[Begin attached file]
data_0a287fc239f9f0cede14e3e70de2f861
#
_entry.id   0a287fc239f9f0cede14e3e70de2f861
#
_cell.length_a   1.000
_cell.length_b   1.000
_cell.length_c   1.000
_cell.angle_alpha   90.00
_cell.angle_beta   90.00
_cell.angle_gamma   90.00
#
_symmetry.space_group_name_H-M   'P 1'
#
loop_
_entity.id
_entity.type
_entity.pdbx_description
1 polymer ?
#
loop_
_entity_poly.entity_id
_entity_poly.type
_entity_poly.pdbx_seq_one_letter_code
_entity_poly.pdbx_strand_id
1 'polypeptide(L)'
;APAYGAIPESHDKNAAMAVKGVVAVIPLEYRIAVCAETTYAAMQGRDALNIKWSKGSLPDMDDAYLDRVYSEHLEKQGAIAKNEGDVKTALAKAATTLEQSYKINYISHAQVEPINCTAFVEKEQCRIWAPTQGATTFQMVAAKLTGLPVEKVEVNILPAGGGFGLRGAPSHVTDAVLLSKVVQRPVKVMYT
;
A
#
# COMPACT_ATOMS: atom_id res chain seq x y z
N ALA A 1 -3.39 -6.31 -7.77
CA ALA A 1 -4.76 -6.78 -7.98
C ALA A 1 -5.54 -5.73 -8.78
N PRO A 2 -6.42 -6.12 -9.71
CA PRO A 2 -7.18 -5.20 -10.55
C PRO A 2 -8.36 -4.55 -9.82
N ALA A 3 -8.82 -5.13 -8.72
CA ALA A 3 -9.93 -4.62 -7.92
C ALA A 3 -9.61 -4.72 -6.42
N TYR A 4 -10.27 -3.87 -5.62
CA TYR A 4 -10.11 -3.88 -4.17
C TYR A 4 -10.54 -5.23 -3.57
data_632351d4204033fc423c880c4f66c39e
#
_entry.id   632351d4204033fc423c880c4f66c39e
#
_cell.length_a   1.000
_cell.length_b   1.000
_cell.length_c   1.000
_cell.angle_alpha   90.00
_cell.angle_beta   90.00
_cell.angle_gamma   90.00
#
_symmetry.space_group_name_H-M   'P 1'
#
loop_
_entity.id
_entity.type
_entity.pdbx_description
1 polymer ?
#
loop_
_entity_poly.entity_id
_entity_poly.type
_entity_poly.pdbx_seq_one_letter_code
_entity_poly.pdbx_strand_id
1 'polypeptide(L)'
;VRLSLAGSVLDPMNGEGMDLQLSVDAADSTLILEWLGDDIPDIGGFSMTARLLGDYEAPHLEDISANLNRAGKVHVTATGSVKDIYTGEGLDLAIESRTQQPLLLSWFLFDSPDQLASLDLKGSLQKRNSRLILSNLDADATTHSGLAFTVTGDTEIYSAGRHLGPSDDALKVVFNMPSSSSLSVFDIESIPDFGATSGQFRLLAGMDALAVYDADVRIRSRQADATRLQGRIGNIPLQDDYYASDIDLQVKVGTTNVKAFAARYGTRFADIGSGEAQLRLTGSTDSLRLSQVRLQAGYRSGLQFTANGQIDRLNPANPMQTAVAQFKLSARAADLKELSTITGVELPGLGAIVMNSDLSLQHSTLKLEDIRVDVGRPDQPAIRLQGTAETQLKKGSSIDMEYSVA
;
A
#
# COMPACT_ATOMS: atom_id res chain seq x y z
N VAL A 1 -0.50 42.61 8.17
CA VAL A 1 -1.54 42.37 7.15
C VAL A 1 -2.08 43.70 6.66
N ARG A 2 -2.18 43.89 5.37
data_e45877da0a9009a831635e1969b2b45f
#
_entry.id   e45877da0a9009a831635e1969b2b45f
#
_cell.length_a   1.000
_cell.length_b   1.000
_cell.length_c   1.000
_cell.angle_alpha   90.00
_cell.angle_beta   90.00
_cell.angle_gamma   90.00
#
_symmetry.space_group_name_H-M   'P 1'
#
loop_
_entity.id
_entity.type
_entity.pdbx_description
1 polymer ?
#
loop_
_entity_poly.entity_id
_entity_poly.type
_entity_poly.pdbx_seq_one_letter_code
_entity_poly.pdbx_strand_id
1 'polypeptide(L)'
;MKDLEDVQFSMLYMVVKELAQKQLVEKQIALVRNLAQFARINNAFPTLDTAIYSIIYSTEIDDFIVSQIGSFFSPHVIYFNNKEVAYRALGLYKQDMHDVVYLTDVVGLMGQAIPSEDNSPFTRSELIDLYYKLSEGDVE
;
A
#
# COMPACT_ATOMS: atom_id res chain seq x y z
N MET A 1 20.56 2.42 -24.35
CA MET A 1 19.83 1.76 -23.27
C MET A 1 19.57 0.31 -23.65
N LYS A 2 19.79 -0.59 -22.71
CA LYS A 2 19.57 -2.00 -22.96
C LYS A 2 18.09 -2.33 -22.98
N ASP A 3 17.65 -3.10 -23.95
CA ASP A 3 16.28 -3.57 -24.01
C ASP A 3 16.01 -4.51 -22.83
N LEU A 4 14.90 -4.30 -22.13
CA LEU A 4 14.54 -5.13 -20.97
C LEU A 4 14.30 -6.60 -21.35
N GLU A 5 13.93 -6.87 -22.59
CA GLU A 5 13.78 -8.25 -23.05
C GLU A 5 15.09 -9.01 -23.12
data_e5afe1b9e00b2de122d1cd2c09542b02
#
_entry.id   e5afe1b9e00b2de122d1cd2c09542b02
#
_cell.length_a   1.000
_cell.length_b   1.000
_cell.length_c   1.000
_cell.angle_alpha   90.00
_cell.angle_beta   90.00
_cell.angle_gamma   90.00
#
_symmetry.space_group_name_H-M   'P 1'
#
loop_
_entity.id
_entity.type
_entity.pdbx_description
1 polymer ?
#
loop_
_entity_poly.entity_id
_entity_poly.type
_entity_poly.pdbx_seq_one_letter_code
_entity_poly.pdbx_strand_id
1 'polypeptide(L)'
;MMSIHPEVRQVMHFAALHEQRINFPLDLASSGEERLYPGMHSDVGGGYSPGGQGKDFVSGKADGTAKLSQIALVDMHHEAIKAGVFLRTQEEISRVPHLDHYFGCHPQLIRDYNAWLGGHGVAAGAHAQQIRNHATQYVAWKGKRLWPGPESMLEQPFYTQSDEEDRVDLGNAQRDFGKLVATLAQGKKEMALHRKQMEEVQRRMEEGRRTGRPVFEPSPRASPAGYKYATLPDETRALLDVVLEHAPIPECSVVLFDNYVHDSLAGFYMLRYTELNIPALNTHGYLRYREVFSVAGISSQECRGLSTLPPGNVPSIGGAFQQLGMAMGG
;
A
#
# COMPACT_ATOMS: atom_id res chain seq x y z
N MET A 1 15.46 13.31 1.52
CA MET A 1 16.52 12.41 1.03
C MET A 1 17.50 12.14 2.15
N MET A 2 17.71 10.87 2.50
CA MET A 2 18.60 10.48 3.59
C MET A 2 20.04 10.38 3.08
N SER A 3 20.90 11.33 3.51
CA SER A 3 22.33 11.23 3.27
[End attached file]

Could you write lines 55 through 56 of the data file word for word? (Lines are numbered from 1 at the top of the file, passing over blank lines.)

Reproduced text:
#
loop_